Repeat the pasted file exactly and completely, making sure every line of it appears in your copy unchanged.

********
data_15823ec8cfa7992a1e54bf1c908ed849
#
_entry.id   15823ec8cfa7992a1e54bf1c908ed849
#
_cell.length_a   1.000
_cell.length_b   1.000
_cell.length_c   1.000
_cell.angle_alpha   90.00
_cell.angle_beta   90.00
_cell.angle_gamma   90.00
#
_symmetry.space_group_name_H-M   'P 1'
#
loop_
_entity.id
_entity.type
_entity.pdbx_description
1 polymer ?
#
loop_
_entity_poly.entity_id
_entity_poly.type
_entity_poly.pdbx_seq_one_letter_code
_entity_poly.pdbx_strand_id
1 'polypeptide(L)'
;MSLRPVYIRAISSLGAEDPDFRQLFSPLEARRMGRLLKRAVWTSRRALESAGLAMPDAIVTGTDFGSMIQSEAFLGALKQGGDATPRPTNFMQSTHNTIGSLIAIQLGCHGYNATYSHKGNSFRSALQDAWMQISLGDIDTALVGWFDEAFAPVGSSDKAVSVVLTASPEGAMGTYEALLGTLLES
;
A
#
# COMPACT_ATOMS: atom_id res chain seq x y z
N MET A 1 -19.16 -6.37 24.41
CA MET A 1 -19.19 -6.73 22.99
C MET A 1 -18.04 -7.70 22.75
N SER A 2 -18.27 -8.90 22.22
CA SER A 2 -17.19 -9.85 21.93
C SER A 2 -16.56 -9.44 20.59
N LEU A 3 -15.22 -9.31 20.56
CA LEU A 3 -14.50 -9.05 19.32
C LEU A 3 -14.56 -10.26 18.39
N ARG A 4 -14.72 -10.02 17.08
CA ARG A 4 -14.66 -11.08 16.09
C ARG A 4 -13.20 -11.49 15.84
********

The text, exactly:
data_15823ec8cfa7992a1e54bf1c908ed849
#
_entry.id   15823ec8cfa7992a1e54bf1c908ed849
#
_cell.length_a   1.000
_cell.length_b   1.000
_cell.length_c   1.000
_cell.angle_alpha   90.00
_cell.angle_beta   90.00
_cell.angle_gamma   90.00
#
_symmetry.space_group_name_H-M   'P 1'
#
loop_
_entity.id
_entity.type
_entity.pdbx_description
1 polymer ?
#
loop_
_entity_poly.entity_id
_entity_poly.type
_entity_poly.pdbx_seq_one_letter_code
_entity_poly.pdbx_strand_id
1 'polypeptide(L)'
;MSLRPVYIRAISSLGAEDPDFRQLFSPLEARRMGRLLKRAVWTSRRALESAGLAMPDAIVTGTDFGSMIQSEAFLGALKQGGDATPRPTNFMQSTHNTIGSLIAIQLGCHGYNATYSHKGNSFRSALQDAWMQISLGDIDTALVGWFDEAFAPVGSSDKAVSVVLTASPEGAMGTYEALLGTLLES
;
A
#
# COMPACT_ATOMS: atom_id res chain seq x y z
N MET A 1 -19.16 -6.37 24.41
CA MET A 1 -19.19 -6.73 22.99
C MET A 1 -18.04 -7.70 22.75
N SER A 2 -18.27 -8.90 22.22
CA SER A 2 -17.19 -9.85 21.93
C SER A 2 -16.56 -9.44 20.59
N LEU A 3 -15.22 -9.31 20.56
CA LEU A 3 -14.50 -9.05 19.32
C LEU A 3 -14.56 -10.26 18.39
N ARG A 4 -14.72 -10.02 17.08
CA ARG A 4 -14.66 -11.08 16.09
C ARG A 4 -13.20 -11.49 15.84